The expensive free schools no one needs

The expensive free schools no one needs

guardian.co.uk |by Dorothy Lepkowska on July 9, 2012

  • Dorothy Lepkowska
Jeremy Rowe, headteacher of Sir John Leman high school in Beccles, Suffolk

Jeremy Rowe: ‘The government is giving £2m to a school for 37 pupils. It makes me angry to think what I could do with this money’. Photograph:  /Si Barber

There are around 10,600 empty school places in Suffolk. Or, to put it another way, if 10 average-sized secondary schools were closed down, there would still be a place for every child living in the county who needs one. Which made it somewhat surprising, therefore, when the Department for Education approved four free schools in the county, with a further two in the offing.

“The Suffolk free school scandal”, as local campaigners are calling it, has turned this rural county into an ideological battleground for the education secretary Michael Gove’s flagship policy. Millions of pounds are to be spent on setting up and kitting out new schools that are simply not needed, and in most cases not wanted, by local communities.

Campaigners in the county say they do not object to free schools per se, but they don’t understand how or why approvals were granted here. They are not likely to find out. Freedom of Information requests, seen by Education Guardian for access to business plans, minutes of meetings and consultation reports have been refused on the grounds either that they are not in the public interest or because to disclose the information would be “inappropriate”. In some cases, the documents were released, but only after approval had been granted, for example the consultation report for a free school in Beccles, carried out by Cambridge Education, which revealed an unequivocal lack of support for such a school.

Requests by parents and community leaders to meet DfE officials to discuss the proposals were also refused. The DfE, it seems, will meet only bidders.

“There is a staggering lack of transparency,” says Emma Bishton, a parent and member of the Compass (Community and Parents Actively Supporting Our Schools) group, which has opposed the creation of a free school in Stoke by Nayland. “Free schools are supposed to be about community engagement, but we are not getting any opportunity to engage,” Bishton says. “At every turn we have been refused information.”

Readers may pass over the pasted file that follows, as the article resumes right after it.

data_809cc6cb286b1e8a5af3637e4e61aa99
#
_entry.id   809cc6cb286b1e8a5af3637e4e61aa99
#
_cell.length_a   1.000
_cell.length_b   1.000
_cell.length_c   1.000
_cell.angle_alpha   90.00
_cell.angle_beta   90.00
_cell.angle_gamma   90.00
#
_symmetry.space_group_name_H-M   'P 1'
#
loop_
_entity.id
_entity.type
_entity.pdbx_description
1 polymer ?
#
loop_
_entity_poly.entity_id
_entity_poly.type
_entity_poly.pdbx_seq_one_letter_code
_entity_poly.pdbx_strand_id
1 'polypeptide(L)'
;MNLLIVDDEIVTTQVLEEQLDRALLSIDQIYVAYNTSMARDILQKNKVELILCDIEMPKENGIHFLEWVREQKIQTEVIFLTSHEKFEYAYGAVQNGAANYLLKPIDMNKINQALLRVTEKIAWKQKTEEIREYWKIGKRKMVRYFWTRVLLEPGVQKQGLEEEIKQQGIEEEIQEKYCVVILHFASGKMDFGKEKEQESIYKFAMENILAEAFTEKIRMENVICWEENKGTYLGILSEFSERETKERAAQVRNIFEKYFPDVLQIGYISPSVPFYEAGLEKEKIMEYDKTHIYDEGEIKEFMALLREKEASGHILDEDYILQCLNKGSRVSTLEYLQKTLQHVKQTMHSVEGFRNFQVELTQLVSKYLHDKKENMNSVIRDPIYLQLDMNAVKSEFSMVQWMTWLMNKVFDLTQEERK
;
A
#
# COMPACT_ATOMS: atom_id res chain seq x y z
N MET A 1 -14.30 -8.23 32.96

This included details of a meeting between county council and DfE officials held to discuss the progress of free schools in the county. The response to the FOI request states that as no minutes were written or actions taken, there was no information to disclose.

“We have people from a broad political church within our group, but one thing we are all clear about it that this is not the way to plan the future of education in this county,” says Bishton.

Most of the free school bids in Suffolk are driven by the Seckford Foundation, which runs a fee-paying school and residential care homes in the county. It is being aided, in no small part, by an ongoing county reorganisation that will see a three-tier system of first, middle and upper schools replaced with a two-tier structure. This has left some empty school buildings that could be used for free schools.

Jeremy Rowe, head of Sir John Leman high school, in Beccles, where the most controversial free school to date is scheduled to open in two months’ time, put up a tough fight on the grounds that the school would undermine his own. His school’s most recent Ofsted report described it as  “good with outstanding features”, offering a broad curriculum and good pastoral care – not a school that seems to cry out for  a bit of competition.

Rowe says recent months have been difficult as the school has had to plan time-tables and staffing without knowing how many pupils would opt for the free school instead of Sir John Leman. To attract more pupils away from their chosen schools,  the Seckford Foundation has offered free uniforms, free school meals and an iPod Touch for each child. Even so,  only about 37 students are due to start at the free school in September.